Eventually, I slept.

The genesis of my American Music Awards recap has become tradition: I usually begin typing it immediately after I check out of my hotel in downtown Los Angeles. My morning after the American Music Awards technically starts at the after-party. Then there’s an after-after party with my colleagues. That is followed by food, caffeine and a few live morning radio spots to handle. If I’m lucky, I catch about five hours of sleep before I wake up and begin taping my now (also) traditional AMA recap show, including interviews with some of the winners and performers from Sunday night’s show.

Then I finish editing video from the weekend, sneak in a two mile run, shower, pack and head to the lobby. I’m here now. Green Day’s drummer Tré Cool just walked by me with a security guard in tow. He tried to play it incognito with a forward-facing beige beret tucked down over a big pair of black sunglasses, but the aqua hair splaying out from the side was a dead giveaway. Coincidentally, I also saw him last night at the official American Music Awards after-party, before I ran into and met the band’s bassist, Mike Dirnt.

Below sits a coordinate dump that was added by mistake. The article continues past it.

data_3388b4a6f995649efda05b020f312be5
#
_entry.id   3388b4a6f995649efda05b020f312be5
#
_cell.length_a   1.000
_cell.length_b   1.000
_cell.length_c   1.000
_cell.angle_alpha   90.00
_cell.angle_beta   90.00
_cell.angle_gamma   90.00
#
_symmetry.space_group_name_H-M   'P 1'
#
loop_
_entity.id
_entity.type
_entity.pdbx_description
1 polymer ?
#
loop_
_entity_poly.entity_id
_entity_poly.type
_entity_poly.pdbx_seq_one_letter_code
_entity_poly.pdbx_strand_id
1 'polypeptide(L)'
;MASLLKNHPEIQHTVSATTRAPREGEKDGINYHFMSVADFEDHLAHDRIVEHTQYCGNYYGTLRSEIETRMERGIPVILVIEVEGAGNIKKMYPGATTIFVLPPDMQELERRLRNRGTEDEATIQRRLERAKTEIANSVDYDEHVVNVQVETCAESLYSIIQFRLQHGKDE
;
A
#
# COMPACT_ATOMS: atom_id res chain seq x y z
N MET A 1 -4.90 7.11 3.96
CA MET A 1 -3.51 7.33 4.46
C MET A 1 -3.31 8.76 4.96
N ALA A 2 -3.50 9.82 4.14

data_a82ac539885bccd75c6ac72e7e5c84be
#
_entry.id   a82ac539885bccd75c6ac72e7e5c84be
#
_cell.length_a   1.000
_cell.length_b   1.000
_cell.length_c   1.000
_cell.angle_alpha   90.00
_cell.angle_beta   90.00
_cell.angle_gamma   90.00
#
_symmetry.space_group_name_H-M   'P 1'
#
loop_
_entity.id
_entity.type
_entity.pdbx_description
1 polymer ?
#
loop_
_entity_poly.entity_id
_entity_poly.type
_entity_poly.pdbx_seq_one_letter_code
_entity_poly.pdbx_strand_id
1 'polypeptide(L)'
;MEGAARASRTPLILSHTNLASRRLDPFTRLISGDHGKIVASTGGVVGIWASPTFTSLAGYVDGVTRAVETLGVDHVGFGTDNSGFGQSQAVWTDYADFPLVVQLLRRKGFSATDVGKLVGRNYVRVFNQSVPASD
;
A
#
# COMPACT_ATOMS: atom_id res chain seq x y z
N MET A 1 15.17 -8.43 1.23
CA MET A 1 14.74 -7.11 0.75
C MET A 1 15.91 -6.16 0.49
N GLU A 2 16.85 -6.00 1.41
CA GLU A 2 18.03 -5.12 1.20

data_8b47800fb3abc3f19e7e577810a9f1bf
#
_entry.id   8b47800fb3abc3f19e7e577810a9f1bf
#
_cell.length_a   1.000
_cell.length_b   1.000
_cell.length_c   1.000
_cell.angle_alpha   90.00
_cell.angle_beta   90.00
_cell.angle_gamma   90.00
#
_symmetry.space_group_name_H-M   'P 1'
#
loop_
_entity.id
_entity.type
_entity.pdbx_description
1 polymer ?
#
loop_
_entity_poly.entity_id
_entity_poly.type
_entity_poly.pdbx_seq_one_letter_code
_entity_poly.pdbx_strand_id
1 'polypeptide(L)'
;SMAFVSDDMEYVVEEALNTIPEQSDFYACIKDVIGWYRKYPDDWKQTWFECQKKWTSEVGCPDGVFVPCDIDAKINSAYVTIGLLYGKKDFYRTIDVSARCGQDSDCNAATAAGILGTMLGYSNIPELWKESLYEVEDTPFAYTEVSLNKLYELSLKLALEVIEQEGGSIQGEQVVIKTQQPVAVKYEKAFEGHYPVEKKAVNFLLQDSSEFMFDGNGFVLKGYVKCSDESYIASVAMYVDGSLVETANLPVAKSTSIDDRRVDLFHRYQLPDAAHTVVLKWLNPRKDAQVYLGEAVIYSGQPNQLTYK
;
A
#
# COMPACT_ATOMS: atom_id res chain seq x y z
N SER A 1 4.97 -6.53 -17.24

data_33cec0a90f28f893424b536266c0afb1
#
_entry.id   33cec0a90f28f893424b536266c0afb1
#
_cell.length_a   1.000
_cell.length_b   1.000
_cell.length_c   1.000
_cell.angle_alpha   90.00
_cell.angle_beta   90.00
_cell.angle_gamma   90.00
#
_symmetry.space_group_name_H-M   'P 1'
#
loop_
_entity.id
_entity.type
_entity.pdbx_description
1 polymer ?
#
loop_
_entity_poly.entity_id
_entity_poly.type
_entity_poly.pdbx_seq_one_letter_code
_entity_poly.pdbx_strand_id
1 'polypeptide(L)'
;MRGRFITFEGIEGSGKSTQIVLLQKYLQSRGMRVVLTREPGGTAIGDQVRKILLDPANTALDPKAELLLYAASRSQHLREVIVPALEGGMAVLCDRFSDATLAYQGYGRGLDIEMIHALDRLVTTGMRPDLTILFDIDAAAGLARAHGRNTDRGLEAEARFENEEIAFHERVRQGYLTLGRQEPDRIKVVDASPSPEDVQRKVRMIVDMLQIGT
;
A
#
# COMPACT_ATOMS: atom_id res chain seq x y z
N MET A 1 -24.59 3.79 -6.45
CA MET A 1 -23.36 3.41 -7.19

“I owned the ‘Dookie’ album on cassette!” I exclaimed. I may have had an alcoholic beverage or two at this point.

“I still own it on cassette!” Dirnt shot back. We snapped a quick selfie and went our separate ways.

A photo posted by Ralphie Aversa (@ralphieaversa) on


It’s nice to have tradition and routine; “typical” experiences like the aforementioned regarding two-thirds of Green Day.